Engagement and deeper connection in social networks, a dialogue with Jaume Fortuny

What? Do I smell something new?

This will not be your typical KM for me & you post. Instead, it’s an idea of Jaume Fortuny (and see his Twitter profile as Jaume’s a terrific and prolific tweeter) which we have gently pushed forward to shape it up into an online conversation that we wish to continue here rather than just among us two (narrating our work life, right?).

The engagement pyramid (credits - FogFish)
The engagement pyramid (credits – FogFish)

The crux of this conversation: how to generate and maintain engagement on social media? In more details, what makes a person follow another person online and keep on doing so over time? Jaume is a regular follower of this blog and it’s time to address you as ‘You’ indeed 🙂

As I told you in our email conversation, I rather approach engagement from the side of social engagement (as in this really excellent resource about youth engagement) and I have blogged about the engagement happy families, engagement in facilitation and how KM can drive more engagement in comms etc.) but never in the way that you portrayed.

You seem to say that there are factors attracting people to a given blog, either aspirations about spreading interesting information or perhaps even improving peoples’ lives. Depending on peoples’ interests, they are attracted to a given blog (or any other social media for that matter but let’s talk about ‘blogs’ for the sake of the conversation) because of its focus and how the content on that blog is crafted. But that is only the first step.

The second step is to make sure that people remain interested in that blog. You suggest this happens through (as a blogger) inviting interaction, displaying humility and kindness, showing that you care for reciprocation. You also suggest that over time, some other incentives help maintain this engagement: recognition, meeting face to face and establishing a physical (i.e. non virtual) bond, rewarding and motivating the person following the blog.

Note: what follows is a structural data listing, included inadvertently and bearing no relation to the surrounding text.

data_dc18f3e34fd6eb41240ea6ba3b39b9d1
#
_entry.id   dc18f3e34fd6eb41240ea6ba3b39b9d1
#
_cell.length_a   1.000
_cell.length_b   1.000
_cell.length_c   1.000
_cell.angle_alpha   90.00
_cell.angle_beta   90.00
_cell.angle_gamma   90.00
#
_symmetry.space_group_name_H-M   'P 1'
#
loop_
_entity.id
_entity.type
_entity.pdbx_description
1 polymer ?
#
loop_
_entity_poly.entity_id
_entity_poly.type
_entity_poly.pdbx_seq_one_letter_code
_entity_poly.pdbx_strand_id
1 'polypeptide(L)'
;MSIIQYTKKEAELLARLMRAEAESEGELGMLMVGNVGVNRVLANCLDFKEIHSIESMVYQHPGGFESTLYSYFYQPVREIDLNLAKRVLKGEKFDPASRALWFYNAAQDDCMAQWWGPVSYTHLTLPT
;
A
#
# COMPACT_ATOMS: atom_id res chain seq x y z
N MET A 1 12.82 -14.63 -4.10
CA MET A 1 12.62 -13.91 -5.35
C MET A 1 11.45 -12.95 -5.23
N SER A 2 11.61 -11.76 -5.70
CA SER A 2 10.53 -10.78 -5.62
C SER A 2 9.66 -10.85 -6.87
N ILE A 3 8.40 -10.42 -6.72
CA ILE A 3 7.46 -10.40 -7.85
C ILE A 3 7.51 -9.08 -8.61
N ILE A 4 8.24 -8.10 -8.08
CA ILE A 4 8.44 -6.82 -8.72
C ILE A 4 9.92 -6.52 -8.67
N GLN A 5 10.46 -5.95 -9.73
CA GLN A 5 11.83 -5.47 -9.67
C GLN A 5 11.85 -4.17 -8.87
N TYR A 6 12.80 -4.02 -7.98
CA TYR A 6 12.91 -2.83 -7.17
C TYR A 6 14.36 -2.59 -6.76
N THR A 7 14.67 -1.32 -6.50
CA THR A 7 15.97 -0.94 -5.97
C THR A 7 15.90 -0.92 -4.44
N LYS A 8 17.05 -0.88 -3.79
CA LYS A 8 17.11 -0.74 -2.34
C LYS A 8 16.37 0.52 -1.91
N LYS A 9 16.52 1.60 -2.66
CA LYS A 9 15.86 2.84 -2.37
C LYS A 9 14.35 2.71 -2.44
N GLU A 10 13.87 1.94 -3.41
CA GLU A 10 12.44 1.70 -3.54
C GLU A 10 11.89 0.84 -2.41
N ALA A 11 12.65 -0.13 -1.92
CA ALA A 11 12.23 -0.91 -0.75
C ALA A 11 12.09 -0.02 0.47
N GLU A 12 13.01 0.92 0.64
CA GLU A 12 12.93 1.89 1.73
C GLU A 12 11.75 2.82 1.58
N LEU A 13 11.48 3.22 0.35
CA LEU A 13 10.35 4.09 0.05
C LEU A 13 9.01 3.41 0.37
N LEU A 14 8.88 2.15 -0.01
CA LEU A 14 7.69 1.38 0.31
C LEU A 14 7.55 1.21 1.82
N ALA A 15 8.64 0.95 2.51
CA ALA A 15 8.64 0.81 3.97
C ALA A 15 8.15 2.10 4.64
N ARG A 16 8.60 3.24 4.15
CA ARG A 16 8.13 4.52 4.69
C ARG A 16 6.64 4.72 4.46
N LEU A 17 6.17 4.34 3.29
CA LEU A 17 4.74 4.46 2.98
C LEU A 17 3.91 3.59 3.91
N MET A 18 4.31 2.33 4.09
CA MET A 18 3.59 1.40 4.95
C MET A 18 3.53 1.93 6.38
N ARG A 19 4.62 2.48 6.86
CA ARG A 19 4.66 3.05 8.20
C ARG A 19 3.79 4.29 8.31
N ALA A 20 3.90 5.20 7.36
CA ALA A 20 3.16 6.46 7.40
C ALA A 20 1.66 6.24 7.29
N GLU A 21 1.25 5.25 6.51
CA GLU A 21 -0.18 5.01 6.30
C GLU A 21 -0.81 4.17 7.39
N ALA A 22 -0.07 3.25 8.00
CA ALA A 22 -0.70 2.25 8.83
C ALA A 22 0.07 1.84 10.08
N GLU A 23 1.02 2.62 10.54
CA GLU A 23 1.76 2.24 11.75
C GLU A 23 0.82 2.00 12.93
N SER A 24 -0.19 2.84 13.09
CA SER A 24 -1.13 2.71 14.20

Finally you mention that you also have ‘a gang of people’ that you follow and with whom you entertain engagement over time without waiting for any return.

This is all really interesting to hear and I have a few questions for you – either generic or related to our interactions around this blog:

  • What do you find ‘turn-offs’ (repulsive behaviours) on the blogs and in the people that you follow regularly?
  • To what extent does the content and the content type (e.g. using different media) weigh in compared with the personality of the blogger and the relationship s/he has with their followers?
  • Which posts on this blog have you particularly liked but more importantly why?
  • Do you follow people in their social network ecosystem or around one specific platform?
  • Do you think this engagement is susceptible to change over time with different people and how does this happen?
  • Is there a point for bloggers to specifically invite their audience/readers/followers/friends to react either via surveys or specifically prompting them via e.g. Twitter and other social networks?
  • What do you hope to achieve – if anything – with the people that you engage with more thoroughly and what can make it happen?

I also would like to say that for me, having people like you engaged over time and really following, re-sharing, questioning, reflecting is really great. It’s what helps me get a sense of direction and relevance from this blog. My blog has a niche focus with a likely limited audience, so any feedback is really great and is one of the reasons why I blog after all.

Engagement between social network connections is not a topic I really paid much conscious attention to so far, yet it is the currency of our networked age and a real zeitgeist signpost. Good that you woke me up to it Jaume! I look forward to the next round of this conversation to go deeper in our mutual exploration and understanding. Thank you for your excellent suggestion, and thank you for your engagement, as ever!

Related blog posts:


Published by Ewen Le Borgne

Collaboration and change process optimist motivated by ‘Fun, focus and feedback’. Nearly 20 years of experience in group facilitation and collaboration, learning and Knowledge Management, communication, innovation and change in development cooperation. Be the change you want to see, help others be their own version of the same.

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  1. Hello Jaume,

    Thank you for the reply and sorry for the late response from my end. I’m almost on holiday and had a crazy week of workshops.

    Interesting comment you make about mobile networks, as this is indeed a limitation – certainly now – and I haven’t paid much attention to this until now, although we can safely expect that over the next 2 to 3 years we’ll be able to process pretty heavy content on ever-smarter phones…